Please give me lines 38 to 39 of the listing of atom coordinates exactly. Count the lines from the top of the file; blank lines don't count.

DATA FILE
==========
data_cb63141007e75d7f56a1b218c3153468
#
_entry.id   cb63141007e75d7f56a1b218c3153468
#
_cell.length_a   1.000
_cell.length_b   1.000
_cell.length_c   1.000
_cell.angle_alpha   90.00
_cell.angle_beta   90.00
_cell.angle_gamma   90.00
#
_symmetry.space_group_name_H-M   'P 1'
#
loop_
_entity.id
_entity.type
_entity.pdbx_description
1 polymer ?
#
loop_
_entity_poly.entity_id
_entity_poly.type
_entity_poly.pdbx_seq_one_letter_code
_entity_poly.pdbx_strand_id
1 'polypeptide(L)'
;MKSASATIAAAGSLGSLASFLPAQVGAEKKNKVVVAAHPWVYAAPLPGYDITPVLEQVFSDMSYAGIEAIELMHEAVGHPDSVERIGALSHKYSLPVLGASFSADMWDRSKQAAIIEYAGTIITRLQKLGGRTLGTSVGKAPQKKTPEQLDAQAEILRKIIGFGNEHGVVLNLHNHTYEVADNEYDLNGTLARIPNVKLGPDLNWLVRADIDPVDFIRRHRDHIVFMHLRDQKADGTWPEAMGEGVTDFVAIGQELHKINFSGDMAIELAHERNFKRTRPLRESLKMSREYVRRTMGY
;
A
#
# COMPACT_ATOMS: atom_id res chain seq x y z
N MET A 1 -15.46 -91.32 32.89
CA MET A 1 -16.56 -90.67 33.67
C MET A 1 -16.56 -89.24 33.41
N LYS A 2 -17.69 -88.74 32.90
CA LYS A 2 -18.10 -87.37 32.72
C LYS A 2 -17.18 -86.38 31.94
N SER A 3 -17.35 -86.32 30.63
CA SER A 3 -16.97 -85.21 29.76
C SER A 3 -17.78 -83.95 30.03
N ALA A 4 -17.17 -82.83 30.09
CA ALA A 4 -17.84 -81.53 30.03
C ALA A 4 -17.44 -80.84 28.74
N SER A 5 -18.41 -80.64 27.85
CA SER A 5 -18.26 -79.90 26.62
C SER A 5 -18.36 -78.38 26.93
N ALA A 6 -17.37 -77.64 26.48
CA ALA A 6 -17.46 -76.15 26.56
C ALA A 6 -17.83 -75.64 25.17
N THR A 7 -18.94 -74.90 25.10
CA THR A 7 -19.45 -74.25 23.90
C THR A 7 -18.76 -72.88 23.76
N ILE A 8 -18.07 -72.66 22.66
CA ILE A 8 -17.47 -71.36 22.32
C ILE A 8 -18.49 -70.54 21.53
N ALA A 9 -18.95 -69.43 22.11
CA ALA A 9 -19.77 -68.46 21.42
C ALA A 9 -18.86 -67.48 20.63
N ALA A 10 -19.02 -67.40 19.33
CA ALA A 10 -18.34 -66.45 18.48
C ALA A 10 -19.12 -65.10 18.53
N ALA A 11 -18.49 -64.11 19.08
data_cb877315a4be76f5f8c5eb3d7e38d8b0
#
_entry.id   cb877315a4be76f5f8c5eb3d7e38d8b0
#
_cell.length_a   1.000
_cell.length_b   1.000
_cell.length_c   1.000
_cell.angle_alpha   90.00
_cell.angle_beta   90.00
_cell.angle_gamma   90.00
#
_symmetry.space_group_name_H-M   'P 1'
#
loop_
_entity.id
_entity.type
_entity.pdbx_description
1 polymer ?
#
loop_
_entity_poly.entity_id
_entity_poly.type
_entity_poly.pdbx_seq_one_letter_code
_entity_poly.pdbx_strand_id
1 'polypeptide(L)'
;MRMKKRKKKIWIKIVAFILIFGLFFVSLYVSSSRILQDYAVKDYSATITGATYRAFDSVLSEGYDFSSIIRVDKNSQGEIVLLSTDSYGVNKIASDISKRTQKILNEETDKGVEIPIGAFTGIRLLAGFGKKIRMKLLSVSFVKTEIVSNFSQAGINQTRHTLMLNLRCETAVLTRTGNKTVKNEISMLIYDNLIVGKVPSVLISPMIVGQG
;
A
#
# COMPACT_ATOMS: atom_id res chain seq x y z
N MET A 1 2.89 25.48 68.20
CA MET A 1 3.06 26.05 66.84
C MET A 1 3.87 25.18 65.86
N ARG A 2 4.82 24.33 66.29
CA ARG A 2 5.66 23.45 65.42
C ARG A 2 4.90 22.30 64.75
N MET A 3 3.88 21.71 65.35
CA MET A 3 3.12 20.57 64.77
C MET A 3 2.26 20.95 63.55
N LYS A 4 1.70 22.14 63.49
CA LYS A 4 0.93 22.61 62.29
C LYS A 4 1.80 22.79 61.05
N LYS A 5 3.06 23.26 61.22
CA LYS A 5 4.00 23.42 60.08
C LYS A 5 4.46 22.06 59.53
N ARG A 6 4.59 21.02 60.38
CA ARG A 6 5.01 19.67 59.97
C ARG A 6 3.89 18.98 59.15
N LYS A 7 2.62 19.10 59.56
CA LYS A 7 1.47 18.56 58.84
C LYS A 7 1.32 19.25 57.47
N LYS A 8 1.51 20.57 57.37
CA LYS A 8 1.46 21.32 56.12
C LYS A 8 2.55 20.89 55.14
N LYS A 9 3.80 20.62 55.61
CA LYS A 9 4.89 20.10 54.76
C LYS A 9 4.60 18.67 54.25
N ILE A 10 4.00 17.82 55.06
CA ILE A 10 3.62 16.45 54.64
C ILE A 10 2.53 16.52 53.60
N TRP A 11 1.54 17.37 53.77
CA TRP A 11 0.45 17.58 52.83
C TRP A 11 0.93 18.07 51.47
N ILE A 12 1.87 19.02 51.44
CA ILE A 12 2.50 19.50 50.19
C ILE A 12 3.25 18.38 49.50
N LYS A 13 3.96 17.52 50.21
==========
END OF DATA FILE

CA SER A 3 -16.97 -85.21 29.76
C SER A 3 -17.78 -83.95 30.03